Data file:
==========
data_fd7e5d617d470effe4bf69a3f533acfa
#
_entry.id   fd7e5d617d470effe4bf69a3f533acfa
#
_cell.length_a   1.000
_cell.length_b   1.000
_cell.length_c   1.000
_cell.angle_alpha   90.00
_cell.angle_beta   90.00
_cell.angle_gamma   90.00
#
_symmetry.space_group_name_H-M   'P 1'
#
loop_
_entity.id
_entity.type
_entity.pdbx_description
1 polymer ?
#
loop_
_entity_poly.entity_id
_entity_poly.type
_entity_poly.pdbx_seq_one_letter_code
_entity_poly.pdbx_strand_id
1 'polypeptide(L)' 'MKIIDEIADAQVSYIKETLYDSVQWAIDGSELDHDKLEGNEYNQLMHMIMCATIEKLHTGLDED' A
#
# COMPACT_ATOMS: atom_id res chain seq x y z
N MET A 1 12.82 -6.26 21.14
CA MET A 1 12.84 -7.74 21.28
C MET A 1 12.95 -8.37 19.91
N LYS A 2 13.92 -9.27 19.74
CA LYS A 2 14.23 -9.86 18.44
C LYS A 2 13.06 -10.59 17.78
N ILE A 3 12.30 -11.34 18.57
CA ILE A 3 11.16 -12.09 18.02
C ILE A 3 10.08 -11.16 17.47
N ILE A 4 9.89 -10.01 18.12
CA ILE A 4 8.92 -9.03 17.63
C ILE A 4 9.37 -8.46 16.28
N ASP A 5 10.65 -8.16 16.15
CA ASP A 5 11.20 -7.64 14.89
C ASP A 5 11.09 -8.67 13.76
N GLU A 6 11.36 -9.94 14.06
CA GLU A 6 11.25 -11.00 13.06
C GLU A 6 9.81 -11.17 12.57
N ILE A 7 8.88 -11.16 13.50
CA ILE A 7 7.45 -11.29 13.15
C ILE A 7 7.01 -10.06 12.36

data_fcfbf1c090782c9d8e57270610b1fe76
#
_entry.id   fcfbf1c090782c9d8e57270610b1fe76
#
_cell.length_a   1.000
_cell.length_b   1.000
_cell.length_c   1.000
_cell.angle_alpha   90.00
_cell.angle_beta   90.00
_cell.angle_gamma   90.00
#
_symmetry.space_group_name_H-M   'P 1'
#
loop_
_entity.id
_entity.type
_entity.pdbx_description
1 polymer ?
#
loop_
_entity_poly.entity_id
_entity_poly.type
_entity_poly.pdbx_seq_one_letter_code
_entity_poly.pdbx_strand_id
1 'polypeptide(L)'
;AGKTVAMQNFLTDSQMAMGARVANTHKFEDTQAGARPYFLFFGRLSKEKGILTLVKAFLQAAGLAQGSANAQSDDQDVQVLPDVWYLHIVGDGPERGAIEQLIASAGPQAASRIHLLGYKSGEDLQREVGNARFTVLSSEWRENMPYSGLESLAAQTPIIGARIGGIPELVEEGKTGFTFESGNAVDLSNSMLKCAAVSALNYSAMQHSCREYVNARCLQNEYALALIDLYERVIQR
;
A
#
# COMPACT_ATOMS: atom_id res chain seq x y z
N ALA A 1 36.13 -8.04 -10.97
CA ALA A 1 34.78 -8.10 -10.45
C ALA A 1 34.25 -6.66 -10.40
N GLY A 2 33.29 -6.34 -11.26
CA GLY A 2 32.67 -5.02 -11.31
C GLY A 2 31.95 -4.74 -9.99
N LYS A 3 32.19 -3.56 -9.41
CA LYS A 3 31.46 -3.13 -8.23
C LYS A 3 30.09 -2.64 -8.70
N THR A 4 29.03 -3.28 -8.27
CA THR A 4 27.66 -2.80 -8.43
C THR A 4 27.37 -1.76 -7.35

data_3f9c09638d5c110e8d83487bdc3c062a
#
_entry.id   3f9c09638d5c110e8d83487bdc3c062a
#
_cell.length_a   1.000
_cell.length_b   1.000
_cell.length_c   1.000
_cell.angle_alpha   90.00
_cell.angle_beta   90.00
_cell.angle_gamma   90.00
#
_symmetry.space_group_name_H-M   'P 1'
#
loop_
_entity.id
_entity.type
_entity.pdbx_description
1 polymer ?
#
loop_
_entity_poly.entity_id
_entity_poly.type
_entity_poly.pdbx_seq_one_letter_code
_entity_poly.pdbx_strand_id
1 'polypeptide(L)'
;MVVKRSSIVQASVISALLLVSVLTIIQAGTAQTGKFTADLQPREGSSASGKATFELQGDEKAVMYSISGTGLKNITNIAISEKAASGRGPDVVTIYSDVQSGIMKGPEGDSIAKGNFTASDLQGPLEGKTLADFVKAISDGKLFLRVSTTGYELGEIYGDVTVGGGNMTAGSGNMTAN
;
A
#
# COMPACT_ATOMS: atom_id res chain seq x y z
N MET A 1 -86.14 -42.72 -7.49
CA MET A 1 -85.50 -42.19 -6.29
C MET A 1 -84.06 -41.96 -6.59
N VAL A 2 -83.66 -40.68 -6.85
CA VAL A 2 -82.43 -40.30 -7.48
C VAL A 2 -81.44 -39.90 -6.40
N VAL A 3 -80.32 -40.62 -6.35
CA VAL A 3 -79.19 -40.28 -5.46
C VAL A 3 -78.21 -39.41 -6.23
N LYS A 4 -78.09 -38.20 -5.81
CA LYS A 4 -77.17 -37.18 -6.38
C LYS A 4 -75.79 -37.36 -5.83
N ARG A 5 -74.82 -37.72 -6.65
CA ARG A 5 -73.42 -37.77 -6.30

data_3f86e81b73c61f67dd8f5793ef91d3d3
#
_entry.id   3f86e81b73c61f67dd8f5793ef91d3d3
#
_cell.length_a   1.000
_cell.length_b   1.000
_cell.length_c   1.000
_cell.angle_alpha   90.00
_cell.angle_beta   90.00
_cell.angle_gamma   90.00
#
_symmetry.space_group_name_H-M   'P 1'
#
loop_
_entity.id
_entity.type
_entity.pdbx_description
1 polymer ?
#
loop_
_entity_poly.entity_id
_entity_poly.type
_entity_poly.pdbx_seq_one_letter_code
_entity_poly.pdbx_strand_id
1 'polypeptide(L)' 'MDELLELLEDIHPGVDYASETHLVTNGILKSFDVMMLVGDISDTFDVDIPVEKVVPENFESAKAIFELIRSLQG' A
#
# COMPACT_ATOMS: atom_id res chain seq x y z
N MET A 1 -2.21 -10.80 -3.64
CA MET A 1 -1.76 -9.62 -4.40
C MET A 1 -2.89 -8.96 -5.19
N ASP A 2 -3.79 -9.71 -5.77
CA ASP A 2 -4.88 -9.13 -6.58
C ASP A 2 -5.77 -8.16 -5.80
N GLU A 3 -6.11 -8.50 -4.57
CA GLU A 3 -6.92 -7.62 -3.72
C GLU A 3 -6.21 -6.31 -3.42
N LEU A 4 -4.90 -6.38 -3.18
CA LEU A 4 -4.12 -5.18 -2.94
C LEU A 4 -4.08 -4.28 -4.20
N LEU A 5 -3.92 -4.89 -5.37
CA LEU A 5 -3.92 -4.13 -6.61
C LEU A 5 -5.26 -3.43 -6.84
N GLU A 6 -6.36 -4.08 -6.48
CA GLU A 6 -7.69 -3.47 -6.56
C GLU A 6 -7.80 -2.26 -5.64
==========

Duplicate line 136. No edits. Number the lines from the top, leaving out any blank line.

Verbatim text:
#